Let me say more about what I mean. I am currently working on a historiography of a Devadasi diaspora, the Gomantak Maratha Samaj (Goan Maratha Society) that moved back and forth between Portuguese and British India between roughly 1860-1961. Devadasi is a pan-Indian term (falsely) interchangeable as sex-worker, courtesan, prostitute and slave. Devadasis are familiar and sought after objects of historical recovery within studies of gender and sexuality as their (lost) stories provide rich counter-examples of sexuality’s diversity and presence in South Asia. My study of the Goan Devadasis echoes, in many ways, such recuperative fervor, but in an almost counter-intuitive fashion. Unlike the familiar histories of loss that accompany the excavation of queer lives, the archive of this collectivity offers a radically different relationship to the past. Most significantly, the archive is abundant, accessible and continuous to this day. It grows and adds to its content even as I put pen to paper. An examination of this massive, self-fashioned archive (housed in Panaji and Mumbai) reveals an exhausting range of archival genres—novels, short stories, minutes, property deeds, medical case records, biographies, and private correspondence to name a select few.2 Such abundant evidence of sexuality’s past(s) unsettles habits of archival recovery and/or discovery.
I have now spent over a decade reading the materials in this archive, and on every visit to the archive, I leave wondering how to develop a reading practice that breaks with the presuppositions of recuperative historiography? How to narrate the workings of this subaltern archive without scripting it within liberal heroic tropes of visibility and progress? After all, from what we know from its own available records, the Samaj conceived of its archive as a living space of reading, gathering, and re-gathering again. The Samaj’s penchant for accumulating materials was and continues to refuse the mandate for preservation or reproduction; rather we have an archive that exists to exist, compelling its readers to linger on its archival forms, to stumble, get bored, digress, before the demand for historical utility takes over. Here, the sanctum sanctorum of historical research—the archive—becomes a place of open encounters. Instead of scavenging the detritus of the past for genealogies of the present, we are invited instead to timepass, to dwell in archives as spaces of chancy deliberation than cathartic revelation.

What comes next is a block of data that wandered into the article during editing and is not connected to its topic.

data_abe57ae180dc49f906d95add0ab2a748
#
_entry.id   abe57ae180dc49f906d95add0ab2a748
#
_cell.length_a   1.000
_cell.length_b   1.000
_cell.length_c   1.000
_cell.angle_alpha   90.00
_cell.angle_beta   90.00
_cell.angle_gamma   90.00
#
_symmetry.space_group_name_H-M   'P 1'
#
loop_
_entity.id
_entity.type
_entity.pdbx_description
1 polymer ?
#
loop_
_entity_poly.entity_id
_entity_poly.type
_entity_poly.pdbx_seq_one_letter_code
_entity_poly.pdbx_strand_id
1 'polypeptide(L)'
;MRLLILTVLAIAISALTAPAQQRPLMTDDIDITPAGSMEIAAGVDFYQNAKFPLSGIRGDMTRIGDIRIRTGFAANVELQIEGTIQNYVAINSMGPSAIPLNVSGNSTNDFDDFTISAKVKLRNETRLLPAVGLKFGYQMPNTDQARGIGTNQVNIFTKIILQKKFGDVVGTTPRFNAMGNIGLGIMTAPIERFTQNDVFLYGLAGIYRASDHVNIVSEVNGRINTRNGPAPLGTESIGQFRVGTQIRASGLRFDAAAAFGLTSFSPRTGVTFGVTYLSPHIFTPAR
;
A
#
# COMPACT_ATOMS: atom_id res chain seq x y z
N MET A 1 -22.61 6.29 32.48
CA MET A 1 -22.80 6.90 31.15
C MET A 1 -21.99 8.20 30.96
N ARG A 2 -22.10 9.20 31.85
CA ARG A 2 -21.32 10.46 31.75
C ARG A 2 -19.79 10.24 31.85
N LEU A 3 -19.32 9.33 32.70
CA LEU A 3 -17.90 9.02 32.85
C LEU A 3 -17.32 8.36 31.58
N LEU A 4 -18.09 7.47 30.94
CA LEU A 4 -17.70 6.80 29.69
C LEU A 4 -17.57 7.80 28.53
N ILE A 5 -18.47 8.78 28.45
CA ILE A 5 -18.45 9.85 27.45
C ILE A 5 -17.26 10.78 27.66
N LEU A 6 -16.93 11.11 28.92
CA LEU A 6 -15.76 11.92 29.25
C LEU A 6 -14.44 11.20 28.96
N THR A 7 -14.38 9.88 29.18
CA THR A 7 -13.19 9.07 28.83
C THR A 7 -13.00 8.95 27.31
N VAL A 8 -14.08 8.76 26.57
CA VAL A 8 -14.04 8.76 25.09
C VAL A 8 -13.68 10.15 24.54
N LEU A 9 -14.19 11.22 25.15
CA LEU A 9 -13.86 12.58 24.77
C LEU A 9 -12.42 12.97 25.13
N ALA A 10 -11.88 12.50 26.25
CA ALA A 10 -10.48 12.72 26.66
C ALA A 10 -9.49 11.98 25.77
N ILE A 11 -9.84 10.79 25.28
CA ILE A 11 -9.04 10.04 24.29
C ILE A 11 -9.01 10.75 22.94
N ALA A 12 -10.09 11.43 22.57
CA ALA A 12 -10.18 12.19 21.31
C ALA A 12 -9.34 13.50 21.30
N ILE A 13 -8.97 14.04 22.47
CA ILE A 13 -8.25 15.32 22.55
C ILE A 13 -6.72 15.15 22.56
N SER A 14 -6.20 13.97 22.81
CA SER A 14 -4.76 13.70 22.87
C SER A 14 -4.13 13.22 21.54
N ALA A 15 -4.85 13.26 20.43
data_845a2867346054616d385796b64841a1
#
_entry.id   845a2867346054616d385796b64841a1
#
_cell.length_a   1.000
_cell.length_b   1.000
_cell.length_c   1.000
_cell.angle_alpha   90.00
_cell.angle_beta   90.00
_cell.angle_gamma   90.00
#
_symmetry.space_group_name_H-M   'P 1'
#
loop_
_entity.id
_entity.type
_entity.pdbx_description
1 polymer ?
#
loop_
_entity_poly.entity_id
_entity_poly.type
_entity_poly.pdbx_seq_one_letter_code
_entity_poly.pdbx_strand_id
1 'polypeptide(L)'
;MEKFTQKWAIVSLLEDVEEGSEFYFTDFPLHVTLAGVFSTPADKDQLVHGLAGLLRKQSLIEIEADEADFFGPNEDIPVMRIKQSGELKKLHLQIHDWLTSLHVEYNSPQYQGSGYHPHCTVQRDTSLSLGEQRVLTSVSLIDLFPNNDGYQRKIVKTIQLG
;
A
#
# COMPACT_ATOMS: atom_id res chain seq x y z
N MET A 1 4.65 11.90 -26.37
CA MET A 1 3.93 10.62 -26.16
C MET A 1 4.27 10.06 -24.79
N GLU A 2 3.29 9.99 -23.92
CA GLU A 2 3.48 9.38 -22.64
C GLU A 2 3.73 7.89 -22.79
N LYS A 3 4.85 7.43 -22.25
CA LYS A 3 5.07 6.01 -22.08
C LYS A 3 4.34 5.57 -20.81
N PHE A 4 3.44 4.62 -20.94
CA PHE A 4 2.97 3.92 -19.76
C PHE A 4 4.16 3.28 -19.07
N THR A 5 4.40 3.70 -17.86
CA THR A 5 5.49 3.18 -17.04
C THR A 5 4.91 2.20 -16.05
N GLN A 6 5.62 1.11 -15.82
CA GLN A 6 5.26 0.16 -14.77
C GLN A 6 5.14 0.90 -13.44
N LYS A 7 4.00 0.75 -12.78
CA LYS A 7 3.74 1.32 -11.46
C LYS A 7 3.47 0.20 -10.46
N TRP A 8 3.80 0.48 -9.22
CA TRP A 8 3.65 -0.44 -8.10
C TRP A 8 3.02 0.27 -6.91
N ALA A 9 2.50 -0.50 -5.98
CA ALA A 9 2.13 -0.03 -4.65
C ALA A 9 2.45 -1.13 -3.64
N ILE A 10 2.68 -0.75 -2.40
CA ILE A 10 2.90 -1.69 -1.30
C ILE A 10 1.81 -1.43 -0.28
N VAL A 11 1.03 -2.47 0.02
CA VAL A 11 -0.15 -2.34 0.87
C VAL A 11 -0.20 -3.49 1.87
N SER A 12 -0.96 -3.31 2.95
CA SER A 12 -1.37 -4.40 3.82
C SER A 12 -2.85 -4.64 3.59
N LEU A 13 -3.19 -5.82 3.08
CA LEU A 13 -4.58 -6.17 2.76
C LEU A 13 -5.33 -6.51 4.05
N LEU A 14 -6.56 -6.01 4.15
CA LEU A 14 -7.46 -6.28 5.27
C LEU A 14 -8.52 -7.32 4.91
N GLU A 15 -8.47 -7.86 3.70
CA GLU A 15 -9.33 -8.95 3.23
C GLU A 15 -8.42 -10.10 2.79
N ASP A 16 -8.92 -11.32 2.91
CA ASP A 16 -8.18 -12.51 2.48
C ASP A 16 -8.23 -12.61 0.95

1See Craig Jeffrey, Timepass: Youth, Class, and the Politics of Waiting in India, Protima Bedi and Pooja Bedi Ebrahim, Timepass: The Memoirs of Protima Bedi. Amrit Rai, in Untimely Bollywood, similarly calls for an attentiveness to “timepass” as a model for assessing the pleasures of Indian cinema as repetitive spectacle, a scene of what he calls collective celebration of filmic mediocrity (146-167).
2For an extended exegesis on these materials, see Anjali Arondekar, “Subject to Sex: A Small History of the Gomantak Maratha Samaj” and “In the Absence of Reliable Ghosts: Sexuality, Historiography, South Asia.”
Arondekar, Anjali. “In the Absence of Reliable Ghosts: Sexuality, Historiography, South Asia.” Differences: A Journal of Feminist Cultural Studies. 25.3 (Fall 2014):98-122. Print.
—. “Subject to Sex: A Small History of the Gomantak Maratha Samaj.” South Asian Feminisms: Contemporary Interventions. Ed. Ania Loomba and Ritty Lukose. Durham: Duke University Press, March 2012. 244-65. Print.
Bedi, Protima, and Pooja Bedi Ebrahim. Timepass: The Memoirs of Protima Bedi New Delhi and New York: Viking, 1999. Print.
Jeffrey, Craig. Timepass: Youth, Class, and the Politics of Waiting in India. Stanford: Stanford University Press, 2010. Print.
Rai, Amrit. Untimely Bollywood: Globalization and India’s New Media Assemblage. Durham: Duke UP, 2009. Print.